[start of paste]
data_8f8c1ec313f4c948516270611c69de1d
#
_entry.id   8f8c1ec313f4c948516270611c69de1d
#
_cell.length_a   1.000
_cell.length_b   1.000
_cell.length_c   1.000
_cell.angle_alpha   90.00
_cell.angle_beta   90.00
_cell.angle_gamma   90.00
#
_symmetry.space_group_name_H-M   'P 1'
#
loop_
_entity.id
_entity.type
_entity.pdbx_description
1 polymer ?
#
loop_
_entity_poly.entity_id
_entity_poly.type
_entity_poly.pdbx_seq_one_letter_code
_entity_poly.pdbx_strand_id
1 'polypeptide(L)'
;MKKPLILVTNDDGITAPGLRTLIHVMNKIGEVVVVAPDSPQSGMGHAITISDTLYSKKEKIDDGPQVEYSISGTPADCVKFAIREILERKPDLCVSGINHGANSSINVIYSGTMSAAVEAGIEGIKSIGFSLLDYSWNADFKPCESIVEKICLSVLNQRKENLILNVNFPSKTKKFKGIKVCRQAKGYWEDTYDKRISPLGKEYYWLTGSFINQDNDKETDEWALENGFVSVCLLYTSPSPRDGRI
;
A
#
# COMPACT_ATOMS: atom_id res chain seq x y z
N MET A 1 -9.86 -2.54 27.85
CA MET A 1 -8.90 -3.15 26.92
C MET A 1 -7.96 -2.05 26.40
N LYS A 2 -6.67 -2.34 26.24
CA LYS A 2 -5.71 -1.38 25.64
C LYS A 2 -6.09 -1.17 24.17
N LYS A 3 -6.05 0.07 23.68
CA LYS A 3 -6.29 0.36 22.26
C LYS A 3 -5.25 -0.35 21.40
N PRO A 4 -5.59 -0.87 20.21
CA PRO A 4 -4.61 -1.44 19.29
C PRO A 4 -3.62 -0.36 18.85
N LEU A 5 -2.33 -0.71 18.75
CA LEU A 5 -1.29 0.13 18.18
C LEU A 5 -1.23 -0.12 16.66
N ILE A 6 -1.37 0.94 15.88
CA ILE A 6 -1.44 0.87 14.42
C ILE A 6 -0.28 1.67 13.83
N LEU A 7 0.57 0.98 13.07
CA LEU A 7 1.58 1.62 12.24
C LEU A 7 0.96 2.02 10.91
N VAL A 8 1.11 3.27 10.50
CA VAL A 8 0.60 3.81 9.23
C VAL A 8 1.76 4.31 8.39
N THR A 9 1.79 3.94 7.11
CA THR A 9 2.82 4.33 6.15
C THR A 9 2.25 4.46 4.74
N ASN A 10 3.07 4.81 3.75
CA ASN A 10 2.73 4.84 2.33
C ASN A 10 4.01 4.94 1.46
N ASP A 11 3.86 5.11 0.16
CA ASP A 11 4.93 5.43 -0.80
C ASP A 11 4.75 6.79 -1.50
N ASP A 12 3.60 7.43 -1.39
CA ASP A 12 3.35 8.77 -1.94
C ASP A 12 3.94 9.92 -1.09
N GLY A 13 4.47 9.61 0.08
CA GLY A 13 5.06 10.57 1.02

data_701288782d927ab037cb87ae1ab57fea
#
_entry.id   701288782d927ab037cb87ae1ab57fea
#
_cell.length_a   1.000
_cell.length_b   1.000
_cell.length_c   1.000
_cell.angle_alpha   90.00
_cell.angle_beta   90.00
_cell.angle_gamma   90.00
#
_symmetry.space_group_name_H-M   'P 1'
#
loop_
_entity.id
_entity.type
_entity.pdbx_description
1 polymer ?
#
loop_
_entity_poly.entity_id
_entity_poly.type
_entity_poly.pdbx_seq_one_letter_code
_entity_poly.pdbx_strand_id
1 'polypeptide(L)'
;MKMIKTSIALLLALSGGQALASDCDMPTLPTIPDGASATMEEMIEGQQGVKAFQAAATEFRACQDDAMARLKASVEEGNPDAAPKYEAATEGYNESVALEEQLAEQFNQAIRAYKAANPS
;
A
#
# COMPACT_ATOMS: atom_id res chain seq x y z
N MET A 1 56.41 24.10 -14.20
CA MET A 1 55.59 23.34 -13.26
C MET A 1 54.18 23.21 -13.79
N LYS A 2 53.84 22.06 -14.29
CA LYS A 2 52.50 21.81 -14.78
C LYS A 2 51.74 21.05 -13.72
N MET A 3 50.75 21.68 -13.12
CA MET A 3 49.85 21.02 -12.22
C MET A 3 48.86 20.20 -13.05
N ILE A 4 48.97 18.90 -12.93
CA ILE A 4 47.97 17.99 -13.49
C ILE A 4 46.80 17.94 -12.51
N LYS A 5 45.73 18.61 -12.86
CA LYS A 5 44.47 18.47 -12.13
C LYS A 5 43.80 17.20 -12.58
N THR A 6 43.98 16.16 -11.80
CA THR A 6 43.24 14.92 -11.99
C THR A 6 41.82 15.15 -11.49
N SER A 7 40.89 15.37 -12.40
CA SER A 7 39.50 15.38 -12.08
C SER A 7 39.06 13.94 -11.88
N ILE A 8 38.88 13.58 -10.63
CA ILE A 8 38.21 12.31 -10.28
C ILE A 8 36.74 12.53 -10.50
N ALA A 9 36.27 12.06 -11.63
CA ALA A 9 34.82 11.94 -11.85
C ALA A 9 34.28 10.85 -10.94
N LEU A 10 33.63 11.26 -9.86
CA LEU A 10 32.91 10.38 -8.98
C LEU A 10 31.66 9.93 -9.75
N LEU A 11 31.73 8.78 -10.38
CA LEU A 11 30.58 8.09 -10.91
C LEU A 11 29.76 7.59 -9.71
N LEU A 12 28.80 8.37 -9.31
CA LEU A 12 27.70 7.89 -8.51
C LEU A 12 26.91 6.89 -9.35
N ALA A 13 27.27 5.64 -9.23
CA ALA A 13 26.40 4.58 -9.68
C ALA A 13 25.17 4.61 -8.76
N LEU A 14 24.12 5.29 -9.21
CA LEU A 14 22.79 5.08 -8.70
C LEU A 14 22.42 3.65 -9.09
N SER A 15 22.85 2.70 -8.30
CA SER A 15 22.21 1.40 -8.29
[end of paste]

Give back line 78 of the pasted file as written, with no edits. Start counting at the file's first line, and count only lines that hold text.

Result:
_cell.angle_gamma   90.00